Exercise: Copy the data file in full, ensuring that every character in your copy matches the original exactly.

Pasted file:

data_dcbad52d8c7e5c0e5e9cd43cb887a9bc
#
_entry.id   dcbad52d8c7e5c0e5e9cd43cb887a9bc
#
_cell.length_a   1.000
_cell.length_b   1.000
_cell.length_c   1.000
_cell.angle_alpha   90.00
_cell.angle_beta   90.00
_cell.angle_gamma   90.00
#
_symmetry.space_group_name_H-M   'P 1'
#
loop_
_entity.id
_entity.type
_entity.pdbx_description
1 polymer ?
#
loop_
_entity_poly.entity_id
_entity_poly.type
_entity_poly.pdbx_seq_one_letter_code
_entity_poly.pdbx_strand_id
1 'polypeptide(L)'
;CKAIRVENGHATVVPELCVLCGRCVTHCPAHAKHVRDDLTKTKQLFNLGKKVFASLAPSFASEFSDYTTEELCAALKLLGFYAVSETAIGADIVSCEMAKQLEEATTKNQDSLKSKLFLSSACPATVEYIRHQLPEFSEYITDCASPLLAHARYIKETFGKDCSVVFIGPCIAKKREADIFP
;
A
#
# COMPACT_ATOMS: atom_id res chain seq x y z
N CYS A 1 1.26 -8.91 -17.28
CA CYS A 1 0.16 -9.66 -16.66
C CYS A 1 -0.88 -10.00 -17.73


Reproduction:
data_dcbad52d8c7e5c0e5e9cd43cb887a9bc
#
_entry.id   dcbad52d8c7e5c0e5e9cd43cb887a9bc
#
_cell.length_a   1.000
_cell.length_b   1.000
_cell.length_c   1.000
_cell.angle_alpha   90.00
_cell.angle_beta   90.00
_cell.angle_gamma   90.00
#
_symmetry.space_group_name_H-M   'P 1'
#
loop_
_entity.id
_entity.type
_entity.pdbx_description
1 polymer ?
#
loop_
_entity_poly.entity_id
_entity_poly.type
_entity_poly.pdbx_seq_one_letter_code
_entity_poly.pdbx_strand_id
1 'polypeptide(L)'
;CKAIRVENGHATVVPELCVLCGRCVTHCPAHAKHVRDDLTKTKQLFNLGKKVFASLAPSFASEFSDYTTEELCAALKLLGFYAVSETAIGADIVSCEMAKQLEEATTKNQDSLKSKLFLSSACPATVEYIRHQLPEFSEYITDCASPLLAHARYIKETFGKDCSVVFIGPCIAKKREADIFP
;
A
#
# COMPACT_ATOMS: atom_id res chain seq x y z
N CYS A 1 1.26 -8.91 -17.28
CA CYS A 1 0.16 -9.66 -16.66
C CYS A 1 -0.88 -10.00 -17.73